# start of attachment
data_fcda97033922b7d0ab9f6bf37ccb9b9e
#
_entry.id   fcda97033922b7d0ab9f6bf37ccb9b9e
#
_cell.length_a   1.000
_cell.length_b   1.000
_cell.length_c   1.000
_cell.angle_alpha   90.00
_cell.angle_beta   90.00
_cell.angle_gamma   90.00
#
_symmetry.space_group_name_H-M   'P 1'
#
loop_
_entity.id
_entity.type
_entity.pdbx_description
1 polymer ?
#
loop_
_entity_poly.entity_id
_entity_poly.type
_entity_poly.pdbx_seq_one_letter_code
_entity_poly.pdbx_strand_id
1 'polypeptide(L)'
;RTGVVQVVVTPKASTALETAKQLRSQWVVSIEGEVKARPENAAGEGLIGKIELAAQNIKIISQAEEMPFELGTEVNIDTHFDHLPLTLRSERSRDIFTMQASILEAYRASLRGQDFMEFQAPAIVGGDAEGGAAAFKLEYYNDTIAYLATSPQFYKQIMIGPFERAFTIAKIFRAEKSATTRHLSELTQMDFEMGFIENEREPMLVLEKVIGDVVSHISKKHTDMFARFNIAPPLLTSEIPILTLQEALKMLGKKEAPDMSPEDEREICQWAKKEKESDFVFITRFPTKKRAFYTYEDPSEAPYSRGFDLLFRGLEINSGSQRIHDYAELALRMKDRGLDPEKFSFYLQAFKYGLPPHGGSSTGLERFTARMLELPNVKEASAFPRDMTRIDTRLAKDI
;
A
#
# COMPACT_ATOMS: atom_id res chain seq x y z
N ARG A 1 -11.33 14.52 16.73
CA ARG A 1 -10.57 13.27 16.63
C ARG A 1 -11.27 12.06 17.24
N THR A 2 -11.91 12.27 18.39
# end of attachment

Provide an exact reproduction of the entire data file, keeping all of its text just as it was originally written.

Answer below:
data_fcda97033922b7d0ab9f6bf37ccb9b9e
#
_entry.id   fcda97033922b7d0ab9f6bf37ccb9b9e
#
_cell.length_a   1.000
_cell.length_b   1.000
_cell.length_c   1.000
_cell.angle_alpha   90.00
_cell.angle_beta   90.00
_cell.angle_gamma   90.00
#
_symmetry.space_group_name_H-M   'P 1'
#
loop_
_entity.id
_entity.type
_entity.pdbx_description
1 polymer ?
#
loop_
_entity_poly.entity_id
_entity_poly.type
_entity_poly.pdbx_seq_one_letter_code
_entity_poly.pdbx_strand_id
1 'polypeptide(L)'
;RTGVVQVVVTPKASTALETAKQLRSQWVVSIEGEVKARPENAAGEGLIGKIELAAQNIKIISQAEEMPFELGTEVNIDTHFDHLPLTLRSERSRDIFTMQASILEAYRASLRGQDFMEFQAPAIVGGDAEGGAAAFKLEYYNDTIAYLATSPQFYKQIMIGPFERAFTIAKIFRAEKSATTRHLSELTQMDFEMGFIENEREPMLVLEKVIGDVVSHISKKHTDMFARFNIAPPLLTSEIPILTLQEALKMLGKKEAPDMSPEDEREICQWAKKEKESDFVFITRFPTKKRAFYTYEDPSEAPYSRGFDLLFRGLEINSGSQRIHDYAELALRMKDRGLDPEKFSFYLQAFKYGLPPHGGSSTGLERFTARMLELPNVKEASAFPRDMTRIDTRLAKDI
;
A
#
# COMPACT_ATOMS: atom_id res chain seq x y z
N ARG A 1 -11.33 14.52 16.73
CA ARG A 1 -10.57 13.27 16.63
C ARG A 1 -11.27 12.06 17.24
N THR A 2 -11.91 12.27 18.39